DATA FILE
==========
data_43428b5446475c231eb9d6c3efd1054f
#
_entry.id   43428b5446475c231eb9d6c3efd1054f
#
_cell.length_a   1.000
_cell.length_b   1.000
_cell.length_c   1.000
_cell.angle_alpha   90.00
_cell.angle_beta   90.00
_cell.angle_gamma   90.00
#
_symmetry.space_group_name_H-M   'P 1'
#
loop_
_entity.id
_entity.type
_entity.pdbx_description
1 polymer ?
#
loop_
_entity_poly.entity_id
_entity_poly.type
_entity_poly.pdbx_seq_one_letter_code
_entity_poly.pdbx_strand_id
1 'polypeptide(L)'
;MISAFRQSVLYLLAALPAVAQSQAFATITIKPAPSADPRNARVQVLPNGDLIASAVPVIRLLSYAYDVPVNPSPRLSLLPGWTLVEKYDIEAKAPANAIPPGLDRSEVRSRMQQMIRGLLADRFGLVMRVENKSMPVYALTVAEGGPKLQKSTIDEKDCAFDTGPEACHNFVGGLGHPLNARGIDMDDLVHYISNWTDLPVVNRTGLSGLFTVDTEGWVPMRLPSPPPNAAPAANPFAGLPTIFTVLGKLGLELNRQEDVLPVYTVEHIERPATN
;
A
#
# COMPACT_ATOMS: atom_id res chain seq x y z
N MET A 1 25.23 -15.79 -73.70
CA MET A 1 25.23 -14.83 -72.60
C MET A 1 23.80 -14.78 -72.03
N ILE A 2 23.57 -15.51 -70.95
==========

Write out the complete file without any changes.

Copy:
data_43428b5446475c231eb9d6c3efd1054f
#
_entry.id   43428b5446475c231eb9d6c3efd1054f
#
_cell.length_a   1.000
_cell.length_b   1.000
_cell.length_c   1.000
_cell.angle_alpha   90.00
_cell.angle_beta   90.00
_cell.angle_gamma   90.00
#
_symmetry.space_group_name_H-M   'P 1'
#
loop_
_entity.id
_entity.type
_entity.pdbx_description
1 polymer ?
#
loop_
_entity_poly.entity_id
_entity_poly.type
_entity_poly.pdbx_seq_one_letter_code
_entity_poly.pdbx_strand_id
1 'polypeptide(L)'
;MISAFRQSVLYLLAALPAVAQSQAFATITIKPAPSADPRNARVQVLPNGDLIASAVPVIRLLSYAYDVPVNPSPRLSLLPGWTLVEKYDIEAKAPANAIPPGLDRSEVRSRMQQMIRGLLADRFGLVMRVENKSMPVYALTVAEGGPKLQKSTIDEKDCAFDTGPEACHNFVGGLGHPLNARGIDMDDLVHYISNWTDLPVVNRTGLSGLFTVDTEGWVPMRLPSPPPNAAPAANPFAGLPTIFTVLGKLGLELNRQEDVLPVYTVEHIERPATN
;
A
#
# COMPACT_ATOMS: atom_id res chain seq x y z
N MET A 1 25.23 -15.79 -73.70
CA MET A 1 25.23 -14.83 -72.60
C MET A 1 23.80 -14.78 -72.03
N ILE A 2 23.57 -15.51 -70.95